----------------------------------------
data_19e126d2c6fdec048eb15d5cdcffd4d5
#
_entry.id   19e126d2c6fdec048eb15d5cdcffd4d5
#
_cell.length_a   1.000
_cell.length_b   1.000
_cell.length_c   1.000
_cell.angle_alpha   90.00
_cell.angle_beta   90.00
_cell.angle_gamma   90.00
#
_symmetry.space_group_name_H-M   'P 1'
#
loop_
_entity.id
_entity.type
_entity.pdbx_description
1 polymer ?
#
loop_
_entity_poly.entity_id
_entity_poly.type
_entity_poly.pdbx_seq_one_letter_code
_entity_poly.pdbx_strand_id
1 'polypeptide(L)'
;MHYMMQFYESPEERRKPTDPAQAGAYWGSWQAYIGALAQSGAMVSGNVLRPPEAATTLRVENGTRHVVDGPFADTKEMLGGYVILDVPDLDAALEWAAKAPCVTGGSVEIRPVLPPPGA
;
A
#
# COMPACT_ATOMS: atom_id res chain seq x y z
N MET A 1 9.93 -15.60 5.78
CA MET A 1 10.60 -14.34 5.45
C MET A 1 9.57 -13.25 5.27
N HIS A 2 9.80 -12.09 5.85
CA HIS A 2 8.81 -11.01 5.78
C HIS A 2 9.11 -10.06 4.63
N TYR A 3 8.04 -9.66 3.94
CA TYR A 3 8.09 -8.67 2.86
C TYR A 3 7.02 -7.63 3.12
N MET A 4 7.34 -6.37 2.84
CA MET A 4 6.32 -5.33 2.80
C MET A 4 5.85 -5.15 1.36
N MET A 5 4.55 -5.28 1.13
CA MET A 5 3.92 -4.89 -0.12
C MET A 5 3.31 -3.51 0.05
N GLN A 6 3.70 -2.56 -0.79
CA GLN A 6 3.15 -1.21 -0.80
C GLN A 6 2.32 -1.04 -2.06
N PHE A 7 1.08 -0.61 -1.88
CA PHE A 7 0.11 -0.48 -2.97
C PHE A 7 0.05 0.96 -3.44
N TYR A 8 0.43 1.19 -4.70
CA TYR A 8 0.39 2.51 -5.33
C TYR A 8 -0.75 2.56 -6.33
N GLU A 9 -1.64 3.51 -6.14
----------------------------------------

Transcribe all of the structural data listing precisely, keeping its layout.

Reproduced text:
data_19e126d2c6fdec048eb15d5cdcffd4d5
#
_entry.id   19e126d2c6fdec048eb15d5cdcffd4d5
#
_cell.length_a   1.000
_cell.length_b   1.000
_cell.length_c   1.000
_cell.angle_alpha   90.00
_cell.angle_beta   90.00
_cell.angle_gamma   90.00
#
_symmetry.space_group_name_H-M   'P 1'
#
loop_
_entity.id
_entity.type
_entity.pdbx_description
1 polymer ?
#
loop_
_entity_poly.entity_id
_entity_poly.type
_entity_poly.pdbx_seq_one_letter_code
_entity_poly.pdbx_strand_id
1 'polypeptide(L)'
;MHYMMQFYESPEERRKPTDPAQAGAYWGSWQAYIGALAQSGAMVSGNVLRPPEAATTLRVENGTRHVVDGPFADTKEMLGGYVILDVPDLDAALEWAAKAPCVTGGSVEIRPVLPPPGA
;
A
#
# COMPACT_ATOMS: atom_id res chain seq x y z
N MET A 1 9.93 -15.60 5.78
CA MET A 1 10.60 -14.34 5.45
C MET A 1 9.57 -13.25 5.27
N HIS A 2 9.80 -12.09 5.85
CA HIS A 2 8.81 -11.01 5.78
C HIS A 2 9.11 -10.06 4.63
N TYR A 3 8.04 -9.66 3.94
CA TYR A 3 8.09 -8.67 2.86
C TYR A 3 7.02 -7.63 3.12
N MET A 4 7.34 -6.37 2.84
CA MET A 4 6.32 -5.33 2.80
C MET A 4 5.85 -5.15 1.36
N MET A 5 4.55 -5.28 1.13
CA MET A 5 3.92 -4.89 -0.12
C MET A 5 3.31 -3.51 0.05
N GLN A 6 3.70 -2.56 -0.79
CA GLN A 6 3.15 -1.21 -0.80
C GLN A 6 2.32 -1.04 -2.06
N PHE A 7 1.08 -0.61 -1.88
CA PHE A 7 0.11 -0.48 -2.97
C PHE A 7 0.05 0.96 -3.44
N TYR A 8 0.43 1.19 -4.70
CA TYR A 8 0.39 2.51 -5.33
C TYR A 8 -0.75 2.56 -6.33
N GLU A 9 -1.64 3.51 -6.14